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GAMBLING BEARDING THE GODS OF CHANCE page 2
People have so much fun gambling that for generations, most forms of it were illegal in most of the United States. The Puritans considered it blasphemous, and later churches railed against its wickedness except when church-sponsored, as in Wednesday-night Bingo games to benefit the new social hall.
The upper and lower classes continued to gamble anyway. It seems to be basic to the human animal. When I was in elementary school, little boys pitched pennies in dark corners of the playground; the attendant penalties were awful to contemplate and must surely have added to the fun.
Illegality reinforced the joy of gambling and produced colorful "Guys and Dolls" characters and a steady income for the Mafia, while many an underpaid policeman sent his kids to college on the bribes. Then in 1951 the Kefauver Committee did a little snooping and announced that illegal gambling around here came to $20 billion a year, and in 1951 that wasn't chump-change. The government, nobody's fool, realized they weren't getting any of this, so they made the gamblers sign up to pay taxes.
Little by little, respectability has reared its ugly head. This is due to the link between taxes and morality, by which everything that produces taxable income is fine with us. Losing your shirt at Las Vegas or Pimlico is unfortunate but morally okay; losing it at the Saturday-night poker game is wicked, because the winners won't be telling the IRS.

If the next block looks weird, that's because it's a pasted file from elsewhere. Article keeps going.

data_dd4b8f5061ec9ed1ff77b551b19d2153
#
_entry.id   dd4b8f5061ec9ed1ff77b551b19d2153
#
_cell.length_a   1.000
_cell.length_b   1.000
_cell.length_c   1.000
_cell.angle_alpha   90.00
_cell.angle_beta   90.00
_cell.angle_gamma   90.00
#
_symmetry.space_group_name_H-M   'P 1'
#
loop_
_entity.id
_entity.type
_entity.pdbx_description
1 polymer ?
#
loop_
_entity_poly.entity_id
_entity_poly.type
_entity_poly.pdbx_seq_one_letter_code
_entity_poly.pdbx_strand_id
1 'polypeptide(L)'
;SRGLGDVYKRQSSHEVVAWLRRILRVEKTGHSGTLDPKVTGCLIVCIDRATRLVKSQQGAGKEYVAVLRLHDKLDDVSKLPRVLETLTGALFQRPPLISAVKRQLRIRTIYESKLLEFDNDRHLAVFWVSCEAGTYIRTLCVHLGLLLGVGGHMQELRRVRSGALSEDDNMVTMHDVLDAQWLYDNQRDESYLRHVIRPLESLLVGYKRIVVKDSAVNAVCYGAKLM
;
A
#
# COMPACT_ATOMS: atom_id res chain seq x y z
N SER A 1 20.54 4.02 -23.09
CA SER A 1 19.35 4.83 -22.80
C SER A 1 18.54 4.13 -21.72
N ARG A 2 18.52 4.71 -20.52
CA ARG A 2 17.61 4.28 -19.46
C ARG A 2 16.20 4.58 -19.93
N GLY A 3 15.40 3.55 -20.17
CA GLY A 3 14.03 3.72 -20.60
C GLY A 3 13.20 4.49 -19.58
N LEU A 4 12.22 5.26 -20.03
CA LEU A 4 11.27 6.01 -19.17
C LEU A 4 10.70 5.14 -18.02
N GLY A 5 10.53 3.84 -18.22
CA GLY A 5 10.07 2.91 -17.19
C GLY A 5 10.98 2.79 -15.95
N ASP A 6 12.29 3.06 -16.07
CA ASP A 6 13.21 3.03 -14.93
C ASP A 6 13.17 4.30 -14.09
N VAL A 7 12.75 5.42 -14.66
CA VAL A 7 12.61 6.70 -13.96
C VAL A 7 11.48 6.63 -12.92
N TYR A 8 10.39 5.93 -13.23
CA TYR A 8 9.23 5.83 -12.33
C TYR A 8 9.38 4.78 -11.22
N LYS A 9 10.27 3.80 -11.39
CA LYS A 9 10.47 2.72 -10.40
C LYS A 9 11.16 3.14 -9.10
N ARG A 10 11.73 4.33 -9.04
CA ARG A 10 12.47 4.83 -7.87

Some complain that gambling is now so respectable it's quite dismally middle class and much of the joy has fled, what with everyone and his dog playing the slots and lotteries, and no office without its football pool. Gone are the fleet and skulking numbers runners; gone the sinister hats and snappy suits of the Damon Runyon touts; gone even the dazzlingly wicked concept of vingt-et-un at Monte Carlo, where countesses in shoulder-length black gloves wagered their diamond earrings and Russian Grand Dukes, having lost an estate the size of Nebraska, shot themselves on the balconies. What, alas, do we need with Monte Carlo when Atlantic City's so much closer, and has saltwater taffy besides?
Fiddlesticks. This is like saying the sexual revolution of the sixties took all the fun out of sex. What gambling has lost in romance it's gained in availability, and it is our duty in these pages to provide pleasure for all, even the respectable. Elitists who still miss the illicit thrill can always try Russian roulette.
Barbara Holland wrote "Endangered Pleasures: In Defense of Naps, Bacon, Martinis, Profanities, and Other Indulgences" and other books. The above commentary is excerpted from "Endangered Pleasures." © 1995 by Barbara Holland . Reprinted with permission of Little, Brown and Co.
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